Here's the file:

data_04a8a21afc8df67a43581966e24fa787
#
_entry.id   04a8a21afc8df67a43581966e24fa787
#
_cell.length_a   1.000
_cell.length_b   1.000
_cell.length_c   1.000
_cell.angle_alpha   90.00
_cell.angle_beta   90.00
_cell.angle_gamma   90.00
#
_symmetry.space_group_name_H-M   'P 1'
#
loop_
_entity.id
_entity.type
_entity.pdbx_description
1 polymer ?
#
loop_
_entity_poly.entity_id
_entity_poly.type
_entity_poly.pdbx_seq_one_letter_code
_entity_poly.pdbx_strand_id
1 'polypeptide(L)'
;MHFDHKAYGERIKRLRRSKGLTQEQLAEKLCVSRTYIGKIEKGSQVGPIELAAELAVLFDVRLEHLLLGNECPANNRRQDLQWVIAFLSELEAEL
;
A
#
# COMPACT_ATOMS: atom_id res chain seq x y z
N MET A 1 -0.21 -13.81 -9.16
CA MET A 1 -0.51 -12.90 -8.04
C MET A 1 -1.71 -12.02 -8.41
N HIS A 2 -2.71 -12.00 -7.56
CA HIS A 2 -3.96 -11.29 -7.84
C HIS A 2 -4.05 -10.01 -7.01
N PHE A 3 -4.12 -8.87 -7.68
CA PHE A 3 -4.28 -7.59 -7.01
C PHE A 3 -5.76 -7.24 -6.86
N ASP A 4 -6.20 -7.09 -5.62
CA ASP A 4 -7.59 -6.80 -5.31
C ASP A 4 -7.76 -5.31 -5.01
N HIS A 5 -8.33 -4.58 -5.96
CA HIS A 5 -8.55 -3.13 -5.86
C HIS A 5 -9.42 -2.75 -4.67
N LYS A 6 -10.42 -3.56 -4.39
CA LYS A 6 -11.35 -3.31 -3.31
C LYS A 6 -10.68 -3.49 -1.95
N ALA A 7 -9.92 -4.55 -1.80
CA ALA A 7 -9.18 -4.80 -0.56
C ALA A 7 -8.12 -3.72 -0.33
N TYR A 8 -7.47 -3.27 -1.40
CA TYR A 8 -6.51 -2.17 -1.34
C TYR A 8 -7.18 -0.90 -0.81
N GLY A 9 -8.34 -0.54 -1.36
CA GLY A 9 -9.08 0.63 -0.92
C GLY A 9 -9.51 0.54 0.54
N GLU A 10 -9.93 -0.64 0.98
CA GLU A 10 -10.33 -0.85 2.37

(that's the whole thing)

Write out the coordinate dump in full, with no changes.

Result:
data_04a8a21afc8df67a43581966e24fa787
#
_entry.id   04a8a21afc8df67a43581966e24fa787
#
_cell.length_a   1.000
_cell.length_b   1.000
_cell.length_c   1.000
_cell.angle_alpha   90.00
_cell.angle_beta   90.00
_cell.angle_gamma   90.00
#
_symmetry.space_group_name_H-M   'P 1'
#
loop_
_entity.id
_entity.type
_entity.pdbx_description
1 polymer ?
#
loop_
_entity_poly.entity_id
_entity_poly.type
_entity_poly.pdbx_seq_one_letter_code
_entity_poly.pdbx_strand_id
1 'polypeptide(L)'
;MHFDHKAYGERIKRLRRSKGLTQEQLAEKLCVSRTYIGKIEKGSQVGPIELAAELAVLFDVRLEHLLLGNECPANNRRQDLQWVIAFLSELEAEL
;
A
#
# COMPACT_ATOMS: atom_id res chain seq x y z
N MET A 1 -0.21 -13.81 -9.16
CA MET A 1 -0.51 -12.90 -8.04
C MET A 1 -1.71 -12.02 -8.41
N HIS A 2 -2.71 -12.00 -7.56
CA HIS A 2 -3.96 -11.29 -7.84
C HIS A 2 -4.05 -10.01 -7.01
N PHE A 3 -4.12 -8.87 -7.68
CA PHE A 3 -4.28 -7.59 -7.01
C PHE A 3 -5.76 -7.24 -6.86
N ASP A 4 -6.20 -7.09 -5.62
CA ASP A 4 -7.59 -6.80 -5.31
C ASP A 4 -7.76 -5.31 -5.01
N HIS A 5 -8.33 -4.58 -5.96
CA HIS A 5 -8.55 -3.13 -5.86
C HIS A 5 -9.42 -2.75 -4.67
N LYS A 6 -10.42 -3.56 -4.39
CA LYS A 6 -11.35 -3.31 -3.31
C LYS A 6 -10.68 -3.49 -1.95
N ALA A 7 -9.92 -4.55 -1.80
CA ALA A 7 -9.18 -4.80 -0.56
C ALA A 7 -8.12 -3.72 -0.33
N TYR A 8 -7.47 -3.27 -1.40
CA TYR A 8 -6.51 -2.17 -1.34
C TYR A 8 -7.18 -0.90 -0.81
N GLY A 9 -8.34 -0.54 -1.36
CA GLY A 9 -9.08 0.63 -0.92
C GLY A 9 -9.51 0.54 0.54
N GLU A 10 -9.93 -0.64 0.98
CA GLU A 10 -10.33 -0.85 2.37